FOXBOROUGH, Mass. -- New England Patriots coach Bill Belichick took responsibility for the team having two organized team activities taken away by the NFL and backed assistant coach Joe Judge for his role in the violation that led to the team being punished.
The violation was a result of coaches' scheduling that resulted in players spending more than their allowed time at the team facility, according to sources. Specifically, it was a result of special teams workshops led by Judge, sources said.
"The whole situation is in the past, it's resolved, and we've moved on. It was three meetings [in Phase 2 of the offseason program]. ... I'm responsible for it, so that's it," Belichick said Wednesday.
Specific to Judge, who will be working with special teams units among other responsibilities in 2023, Belichick added: "Joe is great. Smart guy. Has a lot of experience. He'll do whatever we need him to do, and he can do a lot. So, he will."
For the infraction, Belichick was fined $50,000 by the NFL, which stripped the team of an organized team activity on May 25 and May 30. The team was back on the field Wednesday, with Belichick cracking a joke when asked how losing two OTAs affected the team.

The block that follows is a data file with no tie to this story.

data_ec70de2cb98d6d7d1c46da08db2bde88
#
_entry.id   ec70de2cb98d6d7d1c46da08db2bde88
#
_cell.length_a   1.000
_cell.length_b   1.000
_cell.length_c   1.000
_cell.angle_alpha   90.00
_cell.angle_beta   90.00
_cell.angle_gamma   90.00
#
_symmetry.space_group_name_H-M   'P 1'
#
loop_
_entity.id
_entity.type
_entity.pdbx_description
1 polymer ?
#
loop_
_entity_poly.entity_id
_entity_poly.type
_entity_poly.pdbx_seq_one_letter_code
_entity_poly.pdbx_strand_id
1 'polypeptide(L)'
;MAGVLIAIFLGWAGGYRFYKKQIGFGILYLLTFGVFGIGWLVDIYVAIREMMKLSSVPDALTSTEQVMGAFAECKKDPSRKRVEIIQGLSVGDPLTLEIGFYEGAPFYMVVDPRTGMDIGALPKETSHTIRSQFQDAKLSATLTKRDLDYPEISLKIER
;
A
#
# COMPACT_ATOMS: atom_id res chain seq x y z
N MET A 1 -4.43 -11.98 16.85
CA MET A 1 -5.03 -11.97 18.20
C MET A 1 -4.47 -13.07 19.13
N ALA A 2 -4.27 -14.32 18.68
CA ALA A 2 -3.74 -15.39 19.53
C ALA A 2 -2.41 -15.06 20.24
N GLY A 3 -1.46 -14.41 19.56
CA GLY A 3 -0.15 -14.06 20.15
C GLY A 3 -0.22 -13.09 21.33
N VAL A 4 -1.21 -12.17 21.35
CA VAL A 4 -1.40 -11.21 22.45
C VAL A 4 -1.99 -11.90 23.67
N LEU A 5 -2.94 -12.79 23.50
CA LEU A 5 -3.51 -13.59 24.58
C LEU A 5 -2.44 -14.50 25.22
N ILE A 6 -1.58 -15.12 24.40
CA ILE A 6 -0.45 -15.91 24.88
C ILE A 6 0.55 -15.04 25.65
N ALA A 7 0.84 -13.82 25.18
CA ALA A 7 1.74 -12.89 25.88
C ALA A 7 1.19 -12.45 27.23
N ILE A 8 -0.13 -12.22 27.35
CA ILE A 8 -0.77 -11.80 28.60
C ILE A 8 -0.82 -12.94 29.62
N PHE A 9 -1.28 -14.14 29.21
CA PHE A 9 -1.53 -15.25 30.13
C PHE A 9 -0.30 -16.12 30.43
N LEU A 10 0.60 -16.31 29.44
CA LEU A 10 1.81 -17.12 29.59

"We had a good long weekend," he said.
Veteran Matthew Slater, the Patriots' longest-tenured player (16 years) and a former NFL Players Association representative, said he believes the team wasn't intentionally pushing the envelope.
"I believe the union is going to act on what they believe is in the best interest of the players most of the time, and I believe that our organization, regardless of its reputation, is always going to abide by the rules," he said.
"Things happen and I can't speak to that -- I don't know what went into [this violation] -- but I don't believe we're an organization that's going out of our way to break a rule or gain an edge. I don't think that was the case here."
Former NFL player Andy Studebaker, working for the NFL Players Association, attended the Patriots' organized team activity on Wednesday.